It’s not an exciting answer, but flat/middle/5 is the best position for the bass setting 95% of the time.

If you decide you need to attenuate or boost in the fundamental later, you can do so in the mixing stage (see my bass guitar EQ guide).

Regardless, you should sidechain the bass to the kick later to help these two low frequency fundamental rich instruments co-exist in the center of your mix, but that’s another discussion.

Low Mid

Not all bass amps offer a setting which is specific to the low mids, but if they do we’re generally referring to the 200-400Hz range which is where the first overtones of most of the notes on the bass occur.

Despite the fundamental being lower, there’s a lot of character and body in the tone in this 200-400Hz range.

The problem is you can see from the above chart that we start to get into the “wonk” kind of boxy sound.

A lot of amps or virtual amps feature a “Contour” setting or dial which scoops out the low mids and mids. This places a greater emphasis on the fundamental low end and treble of the attack and transients of the strings themselves via subtractive EQ.

While this sounds like it’s cleaning up the bass tone upon engaging it, you’re scooping out some of the first overtones which greatly contribute to the character of the bass.

As such, if the amp features a low mid setting then I’ll typically set this at a “4” for a tiny cut. This provides a little clarity without gutting the character out of the tone completely.


More often than not most amps, bass or otherwise, simply feature a “Mid” or “Mids” setting for everything which isn’t bass or treble.

When that’s the case, the “mid” setting roughly encompasses 300-2000Hz.

The same principle applies as we did with the low mids – this is where the character of the bass resides.

Boosting this can make it sound wonky and kind of muddy to the point of overwhelming the other ends.

But again, like I just mentioned with the low mids, we don’t want to turn the dial down excessively as we’ll be gutting the expression of the bass.

Similar to the low mids, I like a very small cut to add a little clarity via subtractive EQ, placing a greater emphasis on the low and high ends in the process.

As such, “4” is an ideal position to set the mid dial on a bass amp to in order to clean up the tone without killing the voice of your bass.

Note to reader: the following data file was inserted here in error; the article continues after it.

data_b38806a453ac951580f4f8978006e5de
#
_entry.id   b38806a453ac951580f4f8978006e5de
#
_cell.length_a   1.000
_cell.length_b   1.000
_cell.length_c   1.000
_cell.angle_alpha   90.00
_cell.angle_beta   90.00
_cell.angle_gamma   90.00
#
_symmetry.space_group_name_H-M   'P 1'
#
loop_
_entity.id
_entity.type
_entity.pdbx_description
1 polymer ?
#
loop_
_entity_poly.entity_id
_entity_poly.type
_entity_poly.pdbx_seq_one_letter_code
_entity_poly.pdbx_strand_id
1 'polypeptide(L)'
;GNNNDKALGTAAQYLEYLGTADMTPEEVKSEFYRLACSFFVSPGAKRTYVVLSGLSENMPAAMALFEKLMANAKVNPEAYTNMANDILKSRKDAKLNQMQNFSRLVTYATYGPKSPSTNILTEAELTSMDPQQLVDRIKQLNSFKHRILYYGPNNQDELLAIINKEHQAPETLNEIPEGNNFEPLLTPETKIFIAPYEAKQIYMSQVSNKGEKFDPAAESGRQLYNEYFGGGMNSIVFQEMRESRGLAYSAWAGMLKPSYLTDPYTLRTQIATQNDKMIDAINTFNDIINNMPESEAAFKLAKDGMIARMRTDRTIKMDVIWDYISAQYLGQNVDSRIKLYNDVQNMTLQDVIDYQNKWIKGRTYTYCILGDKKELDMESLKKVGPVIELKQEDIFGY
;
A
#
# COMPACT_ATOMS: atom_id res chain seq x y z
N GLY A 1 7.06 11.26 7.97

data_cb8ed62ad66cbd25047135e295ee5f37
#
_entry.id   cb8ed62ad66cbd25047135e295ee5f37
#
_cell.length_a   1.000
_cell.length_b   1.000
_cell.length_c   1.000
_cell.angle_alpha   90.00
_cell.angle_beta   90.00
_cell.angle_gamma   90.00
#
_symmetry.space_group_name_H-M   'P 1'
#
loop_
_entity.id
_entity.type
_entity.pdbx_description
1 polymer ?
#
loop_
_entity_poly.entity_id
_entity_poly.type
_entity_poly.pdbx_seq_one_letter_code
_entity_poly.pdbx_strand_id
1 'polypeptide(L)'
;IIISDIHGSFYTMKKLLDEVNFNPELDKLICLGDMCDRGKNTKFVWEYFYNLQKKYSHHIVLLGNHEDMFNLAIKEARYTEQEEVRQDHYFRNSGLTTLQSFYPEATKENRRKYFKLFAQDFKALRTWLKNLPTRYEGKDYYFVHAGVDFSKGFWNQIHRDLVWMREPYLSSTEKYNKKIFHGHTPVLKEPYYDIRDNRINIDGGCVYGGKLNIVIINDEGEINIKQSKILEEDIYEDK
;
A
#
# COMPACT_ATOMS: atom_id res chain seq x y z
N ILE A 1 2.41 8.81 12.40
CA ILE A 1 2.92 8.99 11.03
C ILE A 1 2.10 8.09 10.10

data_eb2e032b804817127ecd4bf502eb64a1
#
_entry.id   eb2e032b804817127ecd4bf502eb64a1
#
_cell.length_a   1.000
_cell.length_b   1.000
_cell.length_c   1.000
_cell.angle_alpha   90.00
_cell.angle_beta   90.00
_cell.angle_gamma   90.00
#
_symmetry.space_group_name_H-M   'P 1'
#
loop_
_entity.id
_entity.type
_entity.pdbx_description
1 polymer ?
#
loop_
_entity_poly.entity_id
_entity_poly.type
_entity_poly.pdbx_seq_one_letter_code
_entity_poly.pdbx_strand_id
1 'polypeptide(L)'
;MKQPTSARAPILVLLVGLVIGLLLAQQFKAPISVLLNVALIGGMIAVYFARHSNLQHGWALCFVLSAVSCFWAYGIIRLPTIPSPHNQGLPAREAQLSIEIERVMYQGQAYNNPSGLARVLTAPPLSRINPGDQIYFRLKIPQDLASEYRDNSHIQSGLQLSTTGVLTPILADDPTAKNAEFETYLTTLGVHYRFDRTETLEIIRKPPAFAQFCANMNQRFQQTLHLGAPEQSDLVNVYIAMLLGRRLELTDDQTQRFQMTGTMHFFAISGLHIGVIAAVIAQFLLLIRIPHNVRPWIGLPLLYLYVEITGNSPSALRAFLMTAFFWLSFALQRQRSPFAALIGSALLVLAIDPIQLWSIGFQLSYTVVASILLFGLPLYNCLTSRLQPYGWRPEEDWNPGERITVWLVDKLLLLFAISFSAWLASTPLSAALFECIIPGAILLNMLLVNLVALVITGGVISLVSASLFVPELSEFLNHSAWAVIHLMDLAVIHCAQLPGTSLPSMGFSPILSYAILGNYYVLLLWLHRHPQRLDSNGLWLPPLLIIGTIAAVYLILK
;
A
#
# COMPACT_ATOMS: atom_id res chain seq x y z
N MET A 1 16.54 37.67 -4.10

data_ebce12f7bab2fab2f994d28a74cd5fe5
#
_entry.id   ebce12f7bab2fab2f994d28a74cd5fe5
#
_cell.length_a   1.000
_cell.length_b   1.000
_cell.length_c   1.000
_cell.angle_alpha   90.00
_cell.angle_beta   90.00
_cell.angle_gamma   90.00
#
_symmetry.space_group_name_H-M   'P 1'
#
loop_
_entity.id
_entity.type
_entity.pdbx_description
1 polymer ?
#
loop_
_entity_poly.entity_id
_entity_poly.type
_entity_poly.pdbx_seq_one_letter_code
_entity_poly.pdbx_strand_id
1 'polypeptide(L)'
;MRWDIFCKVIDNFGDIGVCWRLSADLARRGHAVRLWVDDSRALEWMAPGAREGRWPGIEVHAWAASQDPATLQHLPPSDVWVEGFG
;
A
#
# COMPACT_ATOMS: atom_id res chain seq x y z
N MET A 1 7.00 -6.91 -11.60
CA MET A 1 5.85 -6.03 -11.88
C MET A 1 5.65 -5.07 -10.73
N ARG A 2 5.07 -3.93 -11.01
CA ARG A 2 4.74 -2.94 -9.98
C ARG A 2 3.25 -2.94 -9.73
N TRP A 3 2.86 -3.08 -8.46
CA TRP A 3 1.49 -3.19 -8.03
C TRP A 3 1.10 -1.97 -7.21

The treble of the bass affects roughly 2k and up and affects more of the transient “bite” of the strings themselves not to obviously mention the clarity of the tone itself.

This setting more than any other will depend on the natural tone of the bass itself combined with the microphone placement you’re using and what you want.

More often than not, I like a small boost to help that bass assert itself a little bit more in the mix. If I add this to my recorded tone ahead of time via the treble dial then I know I won’t have to boost something which isn’t inherently there in the mixing stage.

With all this in mind, I like to set my treble dial to “6”, giving the bass guitar a tiny boost for a little more bite and presence in the context of a live or studio mix.

How to EQ Bass Amp Reviewed

The tl/dr of how to EQ your bass amp is that the best bass amp EQ settings are: Bass (20-200Hz) at 5, Low Mid and Mids (200-2000Hz) at 4, and Treble (2000-10000Hz) at 6.

That’s assuming that 5 is “flat”, meaning not favoring a cut or a boost in those frequencies.

This results in a slightly contoured sound where we’re going for slightly sculpted clean round tone which asserts itself with that high end presence but without sacrificing too much of the natural voice of the bass in the mids.

Once again, keep in mind that the natural bass tone as well as the microphone choice and placement in relation to the amp and specifically the speaker will drastically affect the tone, as well. Know what kind of sound you want ahead of time and use the above mentioned tips to achieve the “sum” of what you want to accomplish between the settings and miking.

One last word or reminder – every amp sounds different and approaches these changes differently. Some amps may benefit the tone if you adjust more aggressively or conservatively than I detail here, so as always trust your ears when making your adjustments.

Okay, one FINAL word of advice, use a splitter when possible to capture a DI signal of your bass, as well, so that you have choices later on to blend with the amp recorded instance.